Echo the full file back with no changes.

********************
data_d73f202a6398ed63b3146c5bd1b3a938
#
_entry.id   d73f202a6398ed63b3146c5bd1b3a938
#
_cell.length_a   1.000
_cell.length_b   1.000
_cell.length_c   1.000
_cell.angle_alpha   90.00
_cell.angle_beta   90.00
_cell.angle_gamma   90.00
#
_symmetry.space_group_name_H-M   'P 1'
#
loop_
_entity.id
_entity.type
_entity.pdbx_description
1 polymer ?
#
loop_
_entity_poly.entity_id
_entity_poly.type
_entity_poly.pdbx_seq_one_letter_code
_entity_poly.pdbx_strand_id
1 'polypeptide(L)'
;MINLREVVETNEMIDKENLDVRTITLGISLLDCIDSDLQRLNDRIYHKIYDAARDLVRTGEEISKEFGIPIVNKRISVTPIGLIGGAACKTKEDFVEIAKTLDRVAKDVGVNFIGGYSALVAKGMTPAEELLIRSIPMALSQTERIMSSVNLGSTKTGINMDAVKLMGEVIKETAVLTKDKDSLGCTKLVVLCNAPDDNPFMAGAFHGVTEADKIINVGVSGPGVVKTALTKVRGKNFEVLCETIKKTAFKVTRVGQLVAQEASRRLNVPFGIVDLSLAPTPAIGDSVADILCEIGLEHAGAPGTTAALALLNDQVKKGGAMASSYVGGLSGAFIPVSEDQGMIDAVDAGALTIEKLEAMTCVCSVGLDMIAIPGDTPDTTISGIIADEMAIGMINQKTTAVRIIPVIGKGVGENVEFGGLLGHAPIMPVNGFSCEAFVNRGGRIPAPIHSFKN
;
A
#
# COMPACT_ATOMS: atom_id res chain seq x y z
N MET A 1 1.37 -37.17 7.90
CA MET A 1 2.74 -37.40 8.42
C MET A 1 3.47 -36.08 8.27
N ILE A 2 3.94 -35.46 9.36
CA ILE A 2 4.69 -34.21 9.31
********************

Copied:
data_d73f202a6398ed63b3146c5bd1b3a938
#
_entry.id   d73f202a6398ed63b3146c5bd1b3a938
#
_cell.length_a   1.000
_cell.length_b   1.000
_cell.length_c   1.000
_cell.angle_alpha   90.00
_cell.angle_beta   90.00
_cell.angle_gamma   90.00
#
_symmetry.space_group_name_H-M   'P 1'
#
loop_
_entity.id
_entity.type
_entity.pdbx_description
1 polymer ?
#
loop_
_entity_poly.entity_id
_entity_poly.type
_entity_poly.pdbx_seq_one_letter_code
_entity_poly.pdbx_strand_id
1 'polypeptide(L)'
;MINLREVVETNEMIDKENLDVRTITLGISLLDCIDSDLQRLNDRIYHKIYDAARDLVRTGEEISKEFGIPIVNKRISVTPIGLIGGAACKTKEDFVEIAKTLDRVAKDVGVNFIGGYSALVAKGMTPAEELLIRSIPMALSQTERIMSSVNLGSTKTGINMDAVKLMGEVIKETAVLTKDKDSLGCTKLVVLCNAPDDNPFMAGAFHGVTEADKIINVGVSGPGVVKTALTKVRGKNFEVLCETIKKTAFKVTRVGQLVAQEASRRLNVPFGIVDLSLAPTPAIGDSVADILCEIGLEHAGAPGTTAALALLNDQVKKGGAMASSYVGGLSGAFIPVSEDQGMIDAVDAGALTIEKLEAMTCVCSVGLDMIAIPGDTPDTTISGIIADEMAIGMINQKTTAVRIIPVIGKGVGENVEFGGLLGHAPIMPVNGFSCEAFVNRGGRIPAPIHSFKN
;
A
#
# COMPACT_ATOMS: atom_id res chain seq x y z
N MET A 1 1.37 -37.17 7.90
CA MET A 1 2.74 -37.40 8.42
C MET A 1 3.47 -36.08 8.27
N ILE A 2 3.94 -35.46 9.36
CA ILE A 2 4.69 -34.21 9.31